Wednesday, November 4, 2015

The Ice King Cometh - Massive Mammoths and Wrothful Winter Wolves - Gussying Up D&D 5e Monsters #4

So as of 11/4 I've raised $235 for Extra Life. Thanks to any of my blog readers who've donated, and if you haven't yet, there's still time. Due to crazy promises I made on my Facebook page, I'll be wearing the above-pictured, crazy hot Ice King costume when Christy and I play Fiona and the Ice King during the 6pm-9pm slot. Due to additional crazy promises, I'll be wearing the ridiculous blond wig Christy got for her Fiona costume while I play Alice from 3pm-6pm. Further more, I made a promise to find an Alice appropriate dress to wear if I hit $250 by 4pm CST Friday 11/6/15, so if that motivates you, go donate.

If you're a blog reader and you've donated, there's still time to claim a reward (and or to donate and claim a reward).

Given the character commitments I've already made, here are the rewards still available.

  • Force me to play a wacky character off my list of Characters Too Ridiculous to play if I can (the DMs get veto power on PCs, so the intensely wacky characters might require a bit of finagling on my part but I'll try my damnedest or trick one of the other DMs into running a 5 minute mini-session or something) - DEADLINE 6AM CST Friday 11/6/15
  • Record a video of myself speaking in character, in an accent determined by donors during play. Those of you who listen to the actual play podcast or who game with me in real life know how mortifyingly bad my accents/voices usually are. DEADLINE 11AM CST Saturday 11/7/15
  • Pick out dialogue from Alice's Adventures in Wonderland or Through the Looking Glass (the books only, not any movies or other adaptations please.) that I have to utter in character as Alice. DEADLINE 6AM CST Saturday 11/7/15
So comment or email me antagonist.relations(at)gmail(dot)com if you want to claim a reward.

For this installation of Gussying Up D&D 5e Monsters, I've chosen the Mammoth and Winter Wolf, not because they're especially terrible monsters, they're actually pretty okay as written, but more because I realized it's been over a month since I've gussied up any monsters and the current heat wave has me dreaming of sub-zero temperatures and Wintry Arctic Adventures...


The Mammoth is basically a beefed up version of the Elephant stat block, which isn't a bad thing, but it does mean that all the changes I suggest work pretty well for Elephants as well.

Mammoths (and elephants, but I'll stop reminding you of that now) basically get three things.
  1. A Gore attack they can make once per turn.
  2. A Trampling Charge feature that lets them move 20' straight and hit a creature with a gore attack to have a chance to knock that creature prone.
  3. A Stomp attack they can only use as a bonus action against a creature that they've knocked prone with their Trampling Charge.
The way I imagine a fight with a Mammoth going is this:
  1. Mammoth charges a PC, hits them with the gore doing 11-39 damage
  2. PC fails STR save and is knocked Prone
  3. Mammoth his with Stomp doing 11-47 damage
  4. Affected PC is badly wounded or unconscious...With an average of 54 and a maximum of 86 damage between the two attacks, that could be bad news for any 4th-7th level PCs fighting and by the books a single mammoth would only be an"Easy" challenge for five 5th level PCs.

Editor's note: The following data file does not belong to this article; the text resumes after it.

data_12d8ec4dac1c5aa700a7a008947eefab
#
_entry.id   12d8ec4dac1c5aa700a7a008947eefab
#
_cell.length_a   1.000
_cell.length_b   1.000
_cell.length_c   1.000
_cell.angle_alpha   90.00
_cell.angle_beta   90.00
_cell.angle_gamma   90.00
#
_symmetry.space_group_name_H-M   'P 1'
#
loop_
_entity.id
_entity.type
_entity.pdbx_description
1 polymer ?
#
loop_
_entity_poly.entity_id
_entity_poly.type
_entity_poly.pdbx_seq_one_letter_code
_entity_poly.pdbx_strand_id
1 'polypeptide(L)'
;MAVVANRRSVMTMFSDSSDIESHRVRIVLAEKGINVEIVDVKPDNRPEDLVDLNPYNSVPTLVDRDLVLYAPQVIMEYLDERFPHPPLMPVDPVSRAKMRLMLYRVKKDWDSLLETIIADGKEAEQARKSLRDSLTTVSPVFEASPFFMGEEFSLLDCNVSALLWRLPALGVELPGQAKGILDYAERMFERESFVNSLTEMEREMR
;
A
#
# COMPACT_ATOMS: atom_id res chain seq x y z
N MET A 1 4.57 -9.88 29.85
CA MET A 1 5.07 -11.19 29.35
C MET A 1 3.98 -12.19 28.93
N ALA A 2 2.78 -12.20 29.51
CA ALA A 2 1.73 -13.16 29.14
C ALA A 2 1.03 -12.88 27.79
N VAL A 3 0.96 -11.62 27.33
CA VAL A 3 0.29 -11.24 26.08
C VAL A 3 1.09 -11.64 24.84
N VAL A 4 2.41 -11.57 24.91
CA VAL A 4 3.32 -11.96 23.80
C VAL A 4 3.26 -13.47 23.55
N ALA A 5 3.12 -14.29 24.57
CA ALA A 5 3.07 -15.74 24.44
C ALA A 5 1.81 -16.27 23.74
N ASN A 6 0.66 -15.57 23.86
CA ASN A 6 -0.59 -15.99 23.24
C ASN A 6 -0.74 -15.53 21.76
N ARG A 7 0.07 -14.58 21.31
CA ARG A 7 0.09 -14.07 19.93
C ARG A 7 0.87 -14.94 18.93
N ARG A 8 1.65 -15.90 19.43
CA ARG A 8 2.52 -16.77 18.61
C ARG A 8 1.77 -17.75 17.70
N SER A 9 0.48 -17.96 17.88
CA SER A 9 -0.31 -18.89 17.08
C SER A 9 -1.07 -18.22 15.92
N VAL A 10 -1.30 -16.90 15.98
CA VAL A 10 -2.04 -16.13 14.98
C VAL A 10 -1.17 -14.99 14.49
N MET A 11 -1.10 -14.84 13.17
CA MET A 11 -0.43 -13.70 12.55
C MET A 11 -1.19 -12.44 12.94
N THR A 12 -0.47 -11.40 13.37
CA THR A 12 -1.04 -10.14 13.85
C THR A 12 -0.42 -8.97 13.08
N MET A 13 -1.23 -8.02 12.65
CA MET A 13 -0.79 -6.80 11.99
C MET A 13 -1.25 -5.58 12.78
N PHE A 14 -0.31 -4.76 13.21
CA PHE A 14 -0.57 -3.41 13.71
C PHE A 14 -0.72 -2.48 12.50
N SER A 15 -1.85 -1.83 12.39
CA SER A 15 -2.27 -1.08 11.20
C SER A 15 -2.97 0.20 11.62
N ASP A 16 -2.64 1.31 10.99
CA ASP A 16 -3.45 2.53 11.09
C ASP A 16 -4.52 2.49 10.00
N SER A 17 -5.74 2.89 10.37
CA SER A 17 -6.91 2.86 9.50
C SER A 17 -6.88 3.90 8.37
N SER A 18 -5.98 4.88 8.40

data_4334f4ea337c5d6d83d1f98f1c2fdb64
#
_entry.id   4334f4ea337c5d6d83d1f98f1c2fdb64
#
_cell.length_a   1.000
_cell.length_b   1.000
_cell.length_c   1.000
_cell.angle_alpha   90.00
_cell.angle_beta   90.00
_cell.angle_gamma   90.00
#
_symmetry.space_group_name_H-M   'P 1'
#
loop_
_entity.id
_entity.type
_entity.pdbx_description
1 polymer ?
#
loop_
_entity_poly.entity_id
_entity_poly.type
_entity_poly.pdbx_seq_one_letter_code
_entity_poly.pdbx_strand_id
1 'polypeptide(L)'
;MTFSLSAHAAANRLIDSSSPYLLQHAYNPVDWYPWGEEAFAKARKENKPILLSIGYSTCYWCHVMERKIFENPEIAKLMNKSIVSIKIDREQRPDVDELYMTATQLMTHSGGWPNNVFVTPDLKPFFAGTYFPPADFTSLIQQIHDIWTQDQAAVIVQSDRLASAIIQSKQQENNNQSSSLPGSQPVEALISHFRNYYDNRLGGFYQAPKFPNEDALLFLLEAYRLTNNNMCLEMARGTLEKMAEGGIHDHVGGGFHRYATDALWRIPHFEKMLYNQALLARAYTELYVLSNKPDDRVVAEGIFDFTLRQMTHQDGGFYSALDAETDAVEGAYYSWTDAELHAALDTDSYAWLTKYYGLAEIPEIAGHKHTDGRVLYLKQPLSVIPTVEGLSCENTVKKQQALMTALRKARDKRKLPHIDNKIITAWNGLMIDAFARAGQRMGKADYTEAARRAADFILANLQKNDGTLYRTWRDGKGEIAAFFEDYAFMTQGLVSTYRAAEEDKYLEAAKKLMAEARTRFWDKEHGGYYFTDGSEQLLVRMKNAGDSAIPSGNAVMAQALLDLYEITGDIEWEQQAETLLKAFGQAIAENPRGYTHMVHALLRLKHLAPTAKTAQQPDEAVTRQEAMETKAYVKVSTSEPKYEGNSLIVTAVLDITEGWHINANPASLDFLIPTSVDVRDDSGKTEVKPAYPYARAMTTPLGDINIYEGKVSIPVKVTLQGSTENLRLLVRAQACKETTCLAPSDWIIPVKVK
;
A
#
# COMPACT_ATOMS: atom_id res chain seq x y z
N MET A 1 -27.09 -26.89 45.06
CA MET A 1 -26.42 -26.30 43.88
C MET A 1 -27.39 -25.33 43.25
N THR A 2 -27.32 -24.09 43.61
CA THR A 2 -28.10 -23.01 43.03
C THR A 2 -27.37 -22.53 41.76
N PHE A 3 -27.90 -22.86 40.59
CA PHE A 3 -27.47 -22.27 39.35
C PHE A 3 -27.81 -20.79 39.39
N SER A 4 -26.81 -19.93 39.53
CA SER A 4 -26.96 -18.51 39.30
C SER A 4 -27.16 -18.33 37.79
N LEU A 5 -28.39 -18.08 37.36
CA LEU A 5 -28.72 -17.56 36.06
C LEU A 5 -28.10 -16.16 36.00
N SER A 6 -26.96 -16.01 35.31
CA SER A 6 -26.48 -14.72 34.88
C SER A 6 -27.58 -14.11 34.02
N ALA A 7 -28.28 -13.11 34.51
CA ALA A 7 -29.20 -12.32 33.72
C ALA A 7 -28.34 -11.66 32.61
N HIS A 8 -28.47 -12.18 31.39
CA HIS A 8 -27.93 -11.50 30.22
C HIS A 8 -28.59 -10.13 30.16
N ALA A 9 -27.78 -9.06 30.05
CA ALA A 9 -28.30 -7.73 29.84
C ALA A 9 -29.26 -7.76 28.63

5. PCs go into panic mode, unloading on the Mammoth and doing everything they can to prevent the Mammoth from charging again.
  6. Mammoth finished the fight without ever getting another charge in.
  7. All future Mammoth encounters begin with the PCs casting Web, Grease, or otherwise doing everything they can to prevent Mammoth charges.
Now, I can't say for certain that the encounter(s) would run that way, but in my experience it seems likely that something similar happens where the PCs decide that Mammoth charge is something that never happens again if they can help it. Now, this isn't a terrible thing, players and PCs learning from past experiences is good but... look again at the three things Mammoths get... taking away the trampling charge and all they have is the Gore attack. Since these are beasts who aren't going to be able to do much tactically, the way say, a Goblin with only a spear attack could, that turns them into an encounter that becomes very boring after the first round once the PCs go into Mammoth lockdown mode. How to fix this?

  • Add a Rider

    • This is stupid easy, but not great for lower levels. Adding a Frost Giant rider turns the encounter from Easy to Deadly (and not just deadly, but almost double the XP of the deadly threshold) for five 5th level PCs and it's still a hard encounter for five 7th level PCs.

  • Add a Grapple

    • Steal from the movies and let the Mammoth make a grapple and fling attack with it's Trunk. This gives the Mammoth something other than Gore to do in close quarters. Maybe something like...
    • Trunk Grapple - Standard Action
    • PC makes DC 18 DEX check (this is the same DC as the STR check to save vs. Prone in the Charge attack) or is Grappled by the Elephant. The elephant than makes a bonus action to throw the PC 15ft and the PC makes a DC 15 DEX check or takes 4d8+7 bludgeoning damage, they take half on a save. This is the same damage as the Gore but lets the PC avoid it completely (with the DEX save) or take half damage if they make the second save, but it does give the Mammoth a chance to clear out PCs surrounding it.